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Tipping Private Tour Guides in England


Mar 6th, 2013, 06:47 PM
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Tipping Private Tour Guides in England

Hello. We will be in England from March 25 and have arranged a number of private tours with gardeners, enthusiasts, off-season guides, etc. In some cases there is a small fee (£10), other times no fee at all. Having travelled to England many times we have learned that "no tipping" is usually the best policy, but in these cases, would it be appropriate? We don't want to offend anyone and we very much appreciate them showing us about. If no tip, would it be appropriate to invite them to join us for a drink? Give them a small gift from Canada? Or should we just say thank you and be on our way?
rickmav is offline  
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Mar 6th, 2013, 07:16 PM
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Do not bring a "gift" that they probably have no use for. I would invite for a drink or a meal if the situation is very cordial. If not, I would offer a cash tip.
nytraveler is offline  
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Mar 6th, 2013, 09:45 PM
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Forget gifts.

re tips- It would depend on specific circumstances.

>>gardeners, enthusiasts, off-season guides, etc. In some cases there is a small fee (£10)<<

It sounds more like you are visiting sites/gardens/arboretums/stately homes - those sorts of things and they are showing you around . . . rather them driving you around by car/bus. Right?

If so -the ones that have an entrance fee - that will cover it.

For others -like if you are visiting an organization/trust property of some sort w/ no fee and your guide is a volunteer. Then I would make a £10 or £20 donation to the organization.

But really we'd need to know a bit more what sorts of places you are talking about.
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Mar 7th, 2013, 05:35 AM
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Gosh a minefield.

Inviting an English person to a drink opens up a whole load of other issues (see "the round"), if you have got on very well and you are considering adopting them into your family then a drink makes sense, or if it a hot day and you are walking near a pub. But only if they are a volunteer.

I think a better bet is, "you have shown us such a wonderful garden, can we offer something to help any charity work you do" then hand over £5 or £10 (more would be weird) and it it puts the onus on the recipient to pass the money onto a charity (or pocket it if they are so inclined). This also means that if the guide is the owner of the garden or the gardener they will just be charmed.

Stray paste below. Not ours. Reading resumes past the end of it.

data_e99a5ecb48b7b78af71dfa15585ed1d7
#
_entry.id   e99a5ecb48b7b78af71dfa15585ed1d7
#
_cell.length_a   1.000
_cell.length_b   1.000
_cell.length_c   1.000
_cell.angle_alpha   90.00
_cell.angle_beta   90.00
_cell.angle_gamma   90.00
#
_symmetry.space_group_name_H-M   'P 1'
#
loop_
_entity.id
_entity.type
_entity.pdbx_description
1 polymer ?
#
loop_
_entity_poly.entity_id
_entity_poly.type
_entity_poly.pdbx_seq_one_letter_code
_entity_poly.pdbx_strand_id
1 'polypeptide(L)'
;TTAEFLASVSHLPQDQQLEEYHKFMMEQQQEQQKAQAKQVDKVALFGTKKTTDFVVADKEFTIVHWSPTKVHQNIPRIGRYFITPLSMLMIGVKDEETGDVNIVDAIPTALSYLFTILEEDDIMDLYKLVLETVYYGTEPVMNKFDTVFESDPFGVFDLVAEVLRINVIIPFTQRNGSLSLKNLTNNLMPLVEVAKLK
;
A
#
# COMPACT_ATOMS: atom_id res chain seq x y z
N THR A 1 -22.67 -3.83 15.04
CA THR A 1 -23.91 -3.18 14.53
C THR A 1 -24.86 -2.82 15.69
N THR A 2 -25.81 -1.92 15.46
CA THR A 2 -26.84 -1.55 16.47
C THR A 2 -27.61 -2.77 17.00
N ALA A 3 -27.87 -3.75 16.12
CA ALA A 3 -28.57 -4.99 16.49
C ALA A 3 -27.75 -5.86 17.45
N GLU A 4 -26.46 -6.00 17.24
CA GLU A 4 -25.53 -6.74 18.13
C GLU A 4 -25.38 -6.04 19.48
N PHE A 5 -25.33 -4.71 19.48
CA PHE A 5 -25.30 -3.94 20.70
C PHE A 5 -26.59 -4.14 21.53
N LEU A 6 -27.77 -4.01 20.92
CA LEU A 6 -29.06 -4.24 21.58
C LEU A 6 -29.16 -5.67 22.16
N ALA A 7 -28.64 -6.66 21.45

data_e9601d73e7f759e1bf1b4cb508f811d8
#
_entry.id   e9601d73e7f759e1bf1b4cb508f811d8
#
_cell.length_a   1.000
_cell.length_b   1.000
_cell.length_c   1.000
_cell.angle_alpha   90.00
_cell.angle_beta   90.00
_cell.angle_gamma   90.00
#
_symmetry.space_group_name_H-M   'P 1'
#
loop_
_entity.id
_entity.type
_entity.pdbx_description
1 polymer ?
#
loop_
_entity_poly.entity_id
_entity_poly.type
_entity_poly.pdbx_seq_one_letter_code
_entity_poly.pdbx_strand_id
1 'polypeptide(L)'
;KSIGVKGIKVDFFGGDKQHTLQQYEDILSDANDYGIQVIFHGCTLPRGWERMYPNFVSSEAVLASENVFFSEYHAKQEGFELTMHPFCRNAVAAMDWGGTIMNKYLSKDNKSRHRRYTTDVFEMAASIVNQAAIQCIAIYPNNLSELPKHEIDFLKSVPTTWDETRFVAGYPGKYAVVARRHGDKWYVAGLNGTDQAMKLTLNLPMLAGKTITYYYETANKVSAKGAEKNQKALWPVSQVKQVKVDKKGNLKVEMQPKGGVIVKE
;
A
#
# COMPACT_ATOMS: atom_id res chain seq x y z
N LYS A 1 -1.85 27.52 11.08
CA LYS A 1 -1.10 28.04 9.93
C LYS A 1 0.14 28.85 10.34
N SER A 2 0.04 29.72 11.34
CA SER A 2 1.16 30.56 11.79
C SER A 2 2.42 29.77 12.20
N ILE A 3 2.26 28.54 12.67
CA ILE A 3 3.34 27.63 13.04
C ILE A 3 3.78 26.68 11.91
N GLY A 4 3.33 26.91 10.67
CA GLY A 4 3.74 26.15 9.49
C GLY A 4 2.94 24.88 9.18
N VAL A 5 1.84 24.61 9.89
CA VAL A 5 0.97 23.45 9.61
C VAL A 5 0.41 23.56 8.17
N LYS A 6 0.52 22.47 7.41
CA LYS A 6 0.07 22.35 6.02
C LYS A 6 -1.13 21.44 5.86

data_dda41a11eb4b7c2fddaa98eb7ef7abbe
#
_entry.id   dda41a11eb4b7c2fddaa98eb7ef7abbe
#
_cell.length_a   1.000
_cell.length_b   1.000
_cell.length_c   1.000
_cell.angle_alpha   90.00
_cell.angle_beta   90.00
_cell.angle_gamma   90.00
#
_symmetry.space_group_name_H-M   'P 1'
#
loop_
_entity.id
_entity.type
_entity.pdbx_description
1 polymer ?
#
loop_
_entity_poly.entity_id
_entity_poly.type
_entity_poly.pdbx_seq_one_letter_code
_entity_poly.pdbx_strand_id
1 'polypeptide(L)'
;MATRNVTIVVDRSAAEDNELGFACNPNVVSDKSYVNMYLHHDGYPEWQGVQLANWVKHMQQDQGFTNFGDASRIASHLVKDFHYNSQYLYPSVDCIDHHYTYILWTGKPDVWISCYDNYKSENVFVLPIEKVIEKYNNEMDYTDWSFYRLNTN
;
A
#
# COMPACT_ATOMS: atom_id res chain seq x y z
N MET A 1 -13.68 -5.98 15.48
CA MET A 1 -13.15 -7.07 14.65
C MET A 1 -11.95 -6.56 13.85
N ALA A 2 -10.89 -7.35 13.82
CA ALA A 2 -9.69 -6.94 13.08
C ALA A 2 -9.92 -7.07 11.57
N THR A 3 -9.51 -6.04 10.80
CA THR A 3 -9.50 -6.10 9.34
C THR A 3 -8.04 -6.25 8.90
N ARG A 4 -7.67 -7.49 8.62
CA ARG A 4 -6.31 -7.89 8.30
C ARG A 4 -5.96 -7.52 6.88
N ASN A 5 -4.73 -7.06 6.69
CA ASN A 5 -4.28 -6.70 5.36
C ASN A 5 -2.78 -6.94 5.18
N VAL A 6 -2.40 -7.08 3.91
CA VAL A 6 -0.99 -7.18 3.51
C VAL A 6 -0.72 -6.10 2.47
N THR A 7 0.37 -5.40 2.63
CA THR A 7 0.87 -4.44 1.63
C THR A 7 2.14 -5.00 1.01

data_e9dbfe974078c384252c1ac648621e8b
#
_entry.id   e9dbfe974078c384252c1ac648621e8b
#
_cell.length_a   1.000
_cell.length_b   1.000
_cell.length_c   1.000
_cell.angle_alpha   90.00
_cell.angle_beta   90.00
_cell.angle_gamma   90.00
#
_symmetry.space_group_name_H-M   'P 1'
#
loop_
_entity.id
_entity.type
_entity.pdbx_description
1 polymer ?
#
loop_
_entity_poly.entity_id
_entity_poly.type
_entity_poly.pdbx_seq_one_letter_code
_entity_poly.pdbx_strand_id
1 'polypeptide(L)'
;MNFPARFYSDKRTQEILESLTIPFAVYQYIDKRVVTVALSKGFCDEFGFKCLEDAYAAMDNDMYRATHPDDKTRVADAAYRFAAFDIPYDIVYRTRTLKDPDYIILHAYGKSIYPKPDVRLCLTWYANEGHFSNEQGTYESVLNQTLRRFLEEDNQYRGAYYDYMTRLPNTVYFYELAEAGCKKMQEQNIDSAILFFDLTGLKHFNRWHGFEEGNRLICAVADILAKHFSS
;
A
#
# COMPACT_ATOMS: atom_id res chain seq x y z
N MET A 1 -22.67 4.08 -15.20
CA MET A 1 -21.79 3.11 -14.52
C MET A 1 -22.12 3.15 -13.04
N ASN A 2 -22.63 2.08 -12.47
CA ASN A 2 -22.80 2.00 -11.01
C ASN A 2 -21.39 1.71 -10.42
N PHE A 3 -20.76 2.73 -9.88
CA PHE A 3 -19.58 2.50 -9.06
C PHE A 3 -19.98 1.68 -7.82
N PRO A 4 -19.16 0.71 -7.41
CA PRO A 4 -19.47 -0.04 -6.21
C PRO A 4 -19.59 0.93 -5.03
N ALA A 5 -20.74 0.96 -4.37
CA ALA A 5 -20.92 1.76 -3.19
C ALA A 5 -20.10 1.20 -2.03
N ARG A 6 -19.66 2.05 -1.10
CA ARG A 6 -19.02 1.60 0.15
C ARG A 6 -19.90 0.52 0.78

So basically as janisj has it, but gift would be a no go.
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Mar 7th, 2013, 11:28 AM
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Thanks for the advice. The situations really vary, but I think the offer of money (as always janisj!) for a charity makes sense. These are some of the situations:
- a member of the Benson Society is giving my husband and me a Mapp & Lucia tour of Rye. Their regular tours don't start until June. He is doing the tour just for us, is a volunteer, and is doing it on the Bank Holiday. The regular tours cost about £6.
- Deane House only offers tours of its gardens on specific days for the National Garden Scheme. We won't be in the area when the tour is offered. The head gardener has agreed to let us tour the gardens, again just the two of us. No fee was discussed.
- A man who has written a book about Canadian soldiers in Headley during WWII has offered to give us a tour of sites associated with the Canadians. My father-in-law was one of the soldiers who was there. No fee was discussed.
- A volunteer is giving us a Beatrix Potter tour of Gloucester. Again, the regular tours haven't started, but they are doing one just for the two of us. Regular tour price is £10.

These are some examples. Thanks again for the advice.
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